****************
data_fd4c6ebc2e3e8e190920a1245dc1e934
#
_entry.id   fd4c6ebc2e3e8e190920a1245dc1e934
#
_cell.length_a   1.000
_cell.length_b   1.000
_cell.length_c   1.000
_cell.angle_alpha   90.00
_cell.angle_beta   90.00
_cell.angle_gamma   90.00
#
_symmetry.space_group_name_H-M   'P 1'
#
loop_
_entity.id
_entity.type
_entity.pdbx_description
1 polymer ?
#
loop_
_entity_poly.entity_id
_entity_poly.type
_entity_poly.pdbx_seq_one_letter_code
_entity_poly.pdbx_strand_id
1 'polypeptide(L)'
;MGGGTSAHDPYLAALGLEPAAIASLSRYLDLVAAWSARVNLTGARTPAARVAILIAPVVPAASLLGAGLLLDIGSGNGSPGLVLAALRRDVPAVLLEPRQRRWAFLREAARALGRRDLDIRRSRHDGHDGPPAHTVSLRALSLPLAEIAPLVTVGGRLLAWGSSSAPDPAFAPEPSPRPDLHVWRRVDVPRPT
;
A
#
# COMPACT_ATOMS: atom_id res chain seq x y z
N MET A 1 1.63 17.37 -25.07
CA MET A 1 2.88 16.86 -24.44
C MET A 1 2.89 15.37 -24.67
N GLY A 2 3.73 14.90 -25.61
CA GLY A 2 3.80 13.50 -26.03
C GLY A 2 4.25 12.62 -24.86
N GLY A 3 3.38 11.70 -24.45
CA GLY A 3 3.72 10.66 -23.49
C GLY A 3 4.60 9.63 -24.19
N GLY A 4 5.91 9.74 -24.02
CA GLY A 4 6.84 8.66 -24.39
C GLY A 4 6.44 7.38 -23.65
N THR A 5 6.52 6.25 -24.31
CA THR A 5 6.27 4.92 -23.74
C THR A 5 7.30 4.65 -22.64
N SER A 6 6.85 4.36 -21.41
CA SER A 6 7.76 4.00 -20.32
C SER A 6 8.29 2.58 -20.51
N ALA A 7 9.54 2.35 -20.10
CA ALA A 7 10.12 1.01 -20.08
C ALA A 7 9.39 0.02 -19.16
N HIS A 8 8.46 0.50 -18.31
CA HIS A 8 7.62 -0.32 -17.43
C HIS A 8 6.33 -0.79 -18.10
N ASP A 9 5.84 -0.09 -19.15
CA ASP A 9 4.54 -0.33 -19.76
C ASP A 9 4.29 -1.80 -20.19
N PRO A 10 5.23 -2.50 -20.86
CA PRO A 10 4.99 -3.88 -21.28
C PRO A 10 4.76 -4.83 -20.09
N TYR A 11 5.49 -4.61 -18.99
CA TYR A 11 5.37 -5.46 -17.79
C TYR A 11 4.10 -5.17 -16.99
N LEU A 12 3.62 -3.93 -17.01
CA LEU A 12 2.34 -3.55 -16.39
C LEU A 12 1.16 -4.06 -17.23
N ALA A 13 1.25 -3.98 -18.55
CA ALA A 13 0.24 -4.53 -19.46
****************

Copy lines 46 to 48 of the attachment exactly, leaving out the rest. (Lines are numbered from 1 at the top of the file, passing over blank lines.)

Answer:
N SER A 6 6.85 4.36 -21.41
CA SER A 6 7.76 4.00 -20.32
C SER A 6 8.29 2.58 -20.51